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Visitor jlfohr
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Registered: ‎12-19-2017

Zynq AMP - Linux core affecting Baremetal core jitter

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I have a zedboard that I have setup to run AMP according to the xapp1078. Linux is running on CPU0 and is setup to use DDR from 0x0 to 0x17FF_FFFF. I have then created a baremetal application that runs on CPU1. This application has a single hardware interrupt generated from a AXI_timer peripheral that is hooked up to the private peripheral interrupt for CPU1, which is 31. It is triggered at a 20kHz rate. The entire application including bsp is small enough to fit in the OCM, so I have edited my linker file to place all of the sections in ps7_ram_0. I use ps7_ram_1 for data that I am manipulating in the interrupt. I also have a DDR section mapped starting at 0x1800_0000, which is currently not used.

Inside my interrupt I call XTime_GetTime() between the code execution time I want to measure. I then keep a max and min value of the difference and let the interrupt run for a long period of time and then print out the value to a terminal using the ps_uart1. What I notice is that if I don't do anything on my linux terminal I get a normal processing time of about 20us and a jitter of about 1us. However, if I run any command on the linux terminal, as simple as "ls -l" the max time seen jumps to about 24us and I get a jitter of 4us.

The linux system and FPGA image boots from an SDcard, and the application on CPU1 I am loading using the SDK. I configured it to not run the init scripts on launch, so I only reset CPU1 and load and run the application code. Since Linux remaps the OCM to high memory, I have also edited the default ram0 region to point to 0xFFFC_0000. I left the ram1 region alone which is pointing to 0xFFFF_0000.

The DDR is not used by CPU1. Xapp1078 seems to indicate that the L2 cache is not used on CPU1 if the define USE_AMP is set in the BSP, which I have done. The L1 cache is private between the CPUs. So, I'm confused as to what could be causing the extra jitter. Has anyone else encountered this or knows what is going on?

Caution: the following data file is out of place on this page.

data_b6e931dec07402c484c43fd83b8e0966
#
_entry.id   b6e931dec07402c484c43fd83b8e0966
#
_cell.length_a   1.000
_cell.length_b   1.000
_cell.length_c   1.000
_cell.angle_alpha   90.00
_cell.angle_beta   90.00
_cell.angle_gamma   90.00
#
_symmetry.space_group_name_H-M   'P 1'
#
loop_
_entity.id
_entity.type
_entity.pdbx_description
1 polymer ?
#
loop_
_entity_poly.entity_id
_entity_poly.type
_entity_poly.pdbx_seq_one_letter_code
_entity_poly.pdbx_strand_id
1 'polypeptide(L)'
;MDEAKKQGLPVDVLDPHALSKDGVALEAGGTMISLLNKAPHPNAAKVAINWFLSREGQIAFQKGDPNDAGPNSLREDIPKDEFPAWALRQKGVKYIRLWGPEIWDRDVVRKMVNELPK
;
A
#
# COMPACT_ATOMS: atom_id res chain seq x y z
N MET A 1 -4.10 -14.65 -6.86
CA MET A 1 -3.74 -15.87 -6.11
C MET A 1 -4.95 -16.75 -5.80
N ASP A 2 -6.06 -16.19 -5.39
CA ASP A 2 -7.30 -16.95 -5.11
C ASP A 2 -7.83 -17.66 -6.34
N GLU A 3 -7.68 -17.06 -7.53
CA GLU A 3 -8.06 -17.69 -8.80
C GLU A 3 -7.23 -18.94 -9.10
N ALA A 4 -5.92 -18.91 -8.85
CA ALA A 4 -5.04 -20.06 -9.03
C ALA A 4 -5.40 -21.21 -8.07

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Visitor jlfohr
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Registered: ‎12-19-2017

Re: Zynq AMP - Linux core affecting Baremetal core jitter

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This is for SDK 2018.2. In the bsp generated for cpu1 there should be a file called boot.S

Inside there is a section of code that looks like this:

	/* Write to ACTLR */
	mrc	p15, 0, r0, c1, c0, 1		/* Read ACTLR*/
	orr	r0, r0, #(0x01 << 6)		/* set SMP bit */
	orr	r0, r0, #(0x01 )		/* Cache/TLB maintenance broadcast */
	mcr	p15, 0, r0, c1, c0, 1		/* Write ACTLR*/

Since we are running with the define USE_AMP set, this will disable the L2 cache. If you remove the set SMP bit instruction, so that you get the below code, it will prevent CPU1 from responding to the broadcast cache instructions.

	/* Write to ACTLR */
	mrc	p15, 0, r0, c1, c0, 1		/* Read ACTLR*/
#if USE_AMP != 1
	orr	r0, r0, #(0x01 << 6)		/* set SMP bit */
#endif
	orr	r0, r0, #(0x01 )		/* Cache/TLB maintenance broadcast */
	mcr	p15, 0, r0, c1, c0, 1		/* Write ACTLR*/

This is much cleaner than modifying the kernel code and should probably be the default when defining USE_AMP. 

 

****One caveat of not being in SMP mode. If you ever want to use the DDR on CPU1, you will have to mark the used regions as non-shareable otherwise it will treat the regions as non-cacheable, which will greatly reduce performance. In my case I'm using OCM to share data so the DDR regions are completely separate and have no reason to be shared.

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Visitor jlfohr
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Registered: ‎12-19-2017

Re: Zynq AMP - Linux core affecting Baremetal core jitter